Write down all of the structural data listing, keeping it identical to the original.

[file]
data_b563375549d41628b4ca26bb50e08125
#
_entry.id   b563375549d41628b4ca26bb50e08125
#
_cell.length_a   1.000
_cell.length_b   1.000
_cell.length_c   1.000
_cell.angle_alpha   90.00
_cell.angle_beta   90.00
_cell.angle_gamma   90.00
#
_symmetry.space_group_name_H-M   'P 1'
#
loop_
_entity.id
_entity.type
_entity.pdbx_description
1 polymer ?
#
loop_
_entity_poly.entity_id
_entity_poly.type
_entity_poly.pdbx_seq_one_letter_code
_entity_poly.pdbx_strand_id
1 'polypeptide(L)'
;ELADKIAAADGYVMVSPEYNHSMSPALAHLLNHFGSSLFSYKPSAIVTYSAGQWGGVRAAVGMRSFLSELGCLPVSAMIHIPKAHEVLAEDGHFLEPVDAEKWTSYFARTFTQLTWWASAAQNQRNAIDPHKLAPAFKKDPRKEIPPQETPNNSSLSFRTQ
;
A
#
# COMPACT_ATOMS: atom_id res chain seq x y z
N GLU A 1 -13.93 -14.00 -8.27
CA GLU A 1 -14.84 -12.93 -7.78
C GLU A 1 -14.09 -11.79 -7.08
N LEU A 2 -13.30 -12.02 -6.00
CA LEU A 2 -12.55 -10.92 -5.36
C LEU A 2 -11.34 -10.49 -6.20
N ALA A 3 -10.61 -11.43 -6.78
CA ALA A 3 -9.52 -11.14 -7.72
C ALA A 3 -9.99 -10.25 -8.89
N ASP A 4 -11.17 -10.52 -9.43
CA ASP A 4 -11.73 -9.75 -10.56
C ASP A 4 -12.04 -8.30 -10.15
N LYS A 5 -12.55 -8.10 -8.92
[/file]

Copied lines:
data_b563375549d41628b4ca26bb50e08125
#
_entry.id   b563375549d41628b4ca26bb50e08125
#
_cell.length_a   1.000
_cell.length_b   1.000
_cell.length_c   1.000
_cell.angle_alpha   90.00
_cell.angle_beta   90.00
_cell.angle_gamma   90.00
#
_symmetry.space_group_name_H-M   'P 1'
#
loop_
_entity.id
_entity.type
_entity.pdbx_description
1 polymer ?
#
loop_
_entity_poly.entity_id
_entity_poly.type
_entity_poly.pdbx_seq_one_letter_code
_entity_poly.pdbx_strand_id
1 'polypeptide(L)'
;ELADKIAAADGYVMVSPEYNHSMSPALAHLLNHFGSSLFSYKPSAIVTYSAGQWGGVRAAVGMRSFLSELGCLPVSAMIHIPKAHEVLAEDGHFLEPVDAEKWTSYFARTFTQLTWWASAAQNQRNAIDPHKLAPAFKKDPRKEIPPQETPNNSSLSFRTQ
;
A
#
# COMPACT_ATOMS: atom_id res chain seq x y z
N GLU A 1 -13.93 -14.00 -8.27
CA GLU A 1 -14.84 -12.93 -7.78
C GLU A 1 -14.09 -11.79 -7.08
N LEU A 2 -13.30 -12.02 -6.00
CA LEU A 2 -12.55 -10.92 -5.36
C LEU A 2 -11.34 -10.49 -6.20
N ALA A 3 -10.61 -11.43 -6.78
CA ALA A 3 -9.52 -11.14 -7.72
C ALA A 3 -9.99 -10.25 -8.89
N ASP A 4 -11.17 -10.52 -9.43
CA ASP A 4 -11.73 -9.75 -10.56
C ASP A 4 -12.04 -8.30 -10.15
N LYS A 5 -12.55 -8.10 -8.92